Darden’s “brilliant with the basics” operating strategy has been the anchor for its industry-fronting results for years now, and the fourth quarter was no different. Same-store sales increased at every brand except its most recent acquisition, Cheddar’s Scratch Kitchen, resulting in a blended lift of 2.2 percent across the legacy board. Earnings per share of $1.39 topped FactSet expectations of $1.35 and revenue came in at $2.13 billion. These stellar results sent Darden’s stock soaring more than 11 percent in pre-market trading Thursday morning.
But now the question becomes, can Darden inject its strategic, simplification-first philosophy into Cheddar’s, a 165-unit brand it purchased for $780 million last April?
The first quarter of fiscal 2019 will mark the first time Darden counts Cheddar’s in its comps base, which dragged guidance a bit to 1–2 percent expected growth. Cheddar’s same-store sales significantly underperformed Darden’s system in Q4 at negative 4.7 percent (original company stores were down 3.3 percent while the acquired franchise units fell 7 percent). For fiscal 2018, Cheddar’s dropped 2 percent, year-over-year.
Darden is 14 months into its integration process of Cheddar’s—a very early stage given all the changes at hand.
“We want to build a foundation that can move this business forward and make it sustainable for long-term. That’s our plan and we’re going to stick to it.” — Gene Lee, Darden CEO.
CEO Gene Lee said the Cheddar’s units Darden operates today were fragmented into three different businesses a year ago. Each had different systems, policies, and pricing structures.
Lee adds that integration activity peaked in Q4 as Cheddar’s transitioned to Darden’s proprietary point-of-sale system.
“As we’ve pushed the integration process to completion it became apparent that the team was losing focus on the basic operating fundamentals,” Lee said in a June 21 conference call. “Therefore, we decided to suspend marketing and promotional activities. We believe this was the correct decision even though we were rolling over a heavy period of promotional activities last year prior to and immediately after we closed the acquisition.”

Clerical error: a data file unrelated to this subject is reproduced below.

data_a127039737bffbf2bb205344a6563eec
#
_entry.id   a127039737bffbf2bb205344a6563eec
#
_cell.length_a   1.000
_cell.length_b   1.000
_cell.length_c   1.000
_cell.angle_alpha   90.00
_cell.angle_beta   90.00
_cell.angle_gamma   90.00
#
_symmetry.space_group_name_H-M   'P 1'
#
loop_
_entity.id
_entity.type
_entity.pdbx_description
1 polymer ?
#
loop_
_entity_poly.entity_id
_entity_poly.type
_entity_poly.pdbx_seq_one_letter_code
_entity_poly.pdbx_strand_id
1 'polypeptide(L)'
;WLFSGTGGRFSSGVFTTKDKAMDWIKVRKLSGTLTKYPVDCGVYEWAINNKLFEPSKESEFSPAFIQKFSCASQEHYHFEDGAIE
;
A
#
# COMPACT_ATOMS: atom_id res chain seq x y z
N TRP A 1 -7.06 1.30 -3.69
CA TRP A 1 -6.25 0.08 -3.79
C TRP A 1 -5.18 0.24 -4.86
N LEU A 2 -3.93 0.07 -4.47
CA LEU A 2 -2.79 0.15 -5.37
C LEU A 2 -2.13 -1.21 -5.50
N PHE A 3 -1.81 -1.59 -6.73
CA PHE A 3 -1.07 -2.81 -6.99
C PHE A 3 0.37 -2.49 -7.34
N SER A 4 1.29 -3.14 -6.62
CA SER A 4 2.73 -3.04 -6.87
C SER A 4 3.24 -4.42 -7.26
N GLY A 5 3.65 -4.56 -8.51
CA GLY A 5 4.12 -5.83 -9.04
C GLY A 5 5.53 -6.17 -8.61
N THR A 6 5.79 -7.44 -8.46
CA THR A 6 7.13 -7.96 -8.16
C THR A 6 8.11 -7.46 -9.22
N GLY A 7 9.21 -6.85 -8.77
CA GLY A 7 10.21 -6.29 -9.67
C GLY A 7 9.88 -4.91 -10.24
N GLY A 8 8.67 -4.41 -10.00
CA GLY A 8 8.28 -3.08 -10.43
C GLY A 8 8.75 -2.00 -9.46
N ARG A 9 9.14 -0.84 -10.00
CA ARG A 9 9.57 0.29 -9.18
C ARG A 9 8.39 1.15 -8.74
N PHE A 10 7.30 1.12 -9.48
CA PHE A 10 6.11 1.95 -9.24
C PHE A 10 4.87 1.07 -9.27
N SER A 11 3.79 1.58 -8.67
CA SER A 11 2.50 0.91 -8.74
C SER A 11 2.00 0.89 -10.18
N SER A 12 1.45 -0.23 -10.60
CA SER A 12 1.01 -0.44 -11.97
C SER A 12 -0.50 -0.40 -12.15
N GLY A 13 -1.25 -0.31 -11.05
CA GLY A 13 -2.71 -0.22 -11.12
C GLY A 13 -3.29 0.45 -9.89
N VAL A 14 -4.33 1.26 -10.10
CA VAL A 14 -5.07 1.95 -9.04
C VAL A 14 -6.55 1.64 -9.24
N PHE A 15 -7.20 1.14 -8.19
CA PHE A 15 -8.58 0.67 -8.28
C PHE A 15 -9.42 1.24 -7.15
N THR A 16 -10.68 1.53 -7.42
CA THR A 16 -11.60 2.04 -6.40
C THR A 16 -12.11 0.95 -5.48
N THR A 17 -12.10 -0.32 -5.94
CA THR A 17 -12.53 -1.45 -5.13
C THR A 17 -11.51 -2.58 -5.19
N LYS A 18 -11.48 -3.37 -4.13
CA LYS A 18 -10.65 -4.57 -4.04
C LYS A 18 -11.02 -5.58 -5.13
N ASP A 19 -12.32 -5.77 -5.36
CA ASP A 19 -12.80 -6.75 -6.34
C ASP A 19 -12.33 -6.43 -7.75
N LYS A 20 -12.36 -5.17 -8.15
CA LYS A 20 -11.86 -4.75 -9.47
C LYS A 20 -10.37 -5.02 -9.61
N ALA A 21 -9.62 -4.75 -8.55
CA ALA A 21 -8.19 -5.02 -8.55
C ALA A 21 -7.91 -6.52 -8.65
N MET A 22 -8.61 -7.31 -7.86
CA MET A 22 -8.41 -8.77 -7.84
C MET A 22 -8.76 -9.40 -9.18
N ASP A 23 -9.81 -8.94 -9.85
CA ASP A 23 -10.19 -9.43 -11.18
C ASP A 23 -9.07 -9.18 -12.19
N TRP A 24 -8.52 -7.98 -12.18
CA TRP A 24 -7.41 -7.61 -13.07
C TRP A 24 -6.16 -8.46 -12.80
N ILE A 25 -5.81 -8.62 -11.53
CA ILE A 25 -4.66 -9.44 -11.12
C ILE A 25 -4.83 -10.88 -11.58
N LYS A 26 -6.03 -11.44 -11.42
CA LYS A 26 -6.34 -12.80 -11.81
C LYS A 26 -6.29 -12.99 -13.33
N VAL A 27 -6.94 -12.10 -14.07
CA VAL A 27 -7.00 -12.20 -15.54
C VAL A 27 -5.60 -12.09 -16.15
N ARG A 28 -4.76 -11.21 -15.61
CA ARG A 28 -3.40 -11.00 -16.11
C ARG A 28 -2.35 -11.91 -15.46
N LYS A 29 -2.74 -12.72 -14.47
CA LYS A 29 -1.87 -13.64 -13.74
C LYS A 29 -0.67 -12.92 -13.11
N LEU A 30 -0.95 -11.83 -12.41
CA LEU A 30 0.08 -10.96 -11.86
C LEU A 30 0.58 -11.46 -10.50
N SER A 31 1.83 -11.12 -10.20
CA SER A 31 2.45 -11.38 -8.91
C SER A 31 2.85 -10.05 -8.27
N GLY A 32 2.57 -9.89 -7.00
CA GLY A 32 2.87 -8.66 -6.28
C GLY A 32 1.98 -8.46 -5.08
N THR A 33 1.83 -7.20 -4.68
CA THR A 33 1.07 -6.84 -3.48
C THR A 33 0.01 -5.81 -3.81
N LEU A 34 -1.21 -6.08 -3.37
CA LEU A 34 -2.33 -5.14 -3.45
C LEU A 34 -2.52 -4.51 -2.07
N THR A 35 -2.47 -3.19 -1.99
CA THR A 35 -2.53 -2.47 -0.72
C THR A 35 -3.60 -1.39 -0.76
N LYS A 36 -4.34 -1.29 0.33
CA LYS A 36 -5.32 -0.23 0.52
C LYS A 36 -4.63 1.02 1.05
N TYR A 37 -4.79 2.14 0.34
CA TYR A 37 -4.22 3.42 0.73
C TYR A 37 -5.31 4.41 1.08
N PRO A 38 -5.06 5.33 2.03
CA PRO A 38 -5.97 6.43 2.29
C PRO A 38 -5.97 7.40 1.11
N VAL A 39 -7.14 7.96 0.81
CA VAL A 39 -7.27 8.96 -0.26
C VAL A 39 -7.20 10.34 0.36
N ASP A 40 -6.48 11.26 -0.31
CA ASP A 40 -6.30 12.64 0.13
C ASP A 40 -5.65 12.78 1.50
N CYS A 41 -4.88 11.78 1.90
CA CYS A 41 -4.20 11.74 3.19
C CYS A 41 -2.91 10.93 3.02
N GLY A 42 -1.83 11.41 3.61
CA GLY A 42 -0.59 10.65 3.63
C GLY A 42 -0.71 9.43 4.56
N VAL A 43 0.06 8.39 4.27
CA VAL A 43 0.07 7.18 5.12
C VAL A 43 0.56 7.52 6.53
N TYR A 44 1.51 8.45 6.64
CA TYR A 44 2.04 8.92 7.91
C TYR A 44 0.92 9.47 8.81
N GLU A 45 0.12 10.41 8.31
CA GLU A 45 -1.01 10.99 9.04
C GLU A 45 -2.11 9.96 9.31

Lee said, with the integration complete, Darden can now turn its focus toward rebuilding Cheddar’s operational foundation. This breaks down in three priorities.
Staff the restaurants: Lee said many of the units could use additional management and team member staffing, and better scheduling.
Master the new tools: Cheddar’s needs to learn how to use the fresh tools offered by the integration to improve operational effectiveness. “As with past acquisitions, this will take time,” Lee said.
Simplify: Cheddar’s is a complex operation that must be simplified to improve execution. This mirrors the same path Darden took with Olive Garden and LongHorn in the past, trimming the menu some 30 percent at the latter concept in an effort to improve kitchen effectiveness and overall guest satisfaction. “The team is making process quickly,” Lee said. “But we need to test the exchange to make sure we get the desired outcome.”
Darden also recently positioned LongHorn executive vice president of operations Paul Livrieri, who witnessed firsthand the steakhouse chain’s integration into Darden, to lead Cheddar’s operational team.
Cheddar’s average restaurant serves more than 6,000 guests per week. Lee expressed confidence in the long-term benefit it would bring to the bottom line, but admitted Cheddar’s would weigh down upcoming financial reports.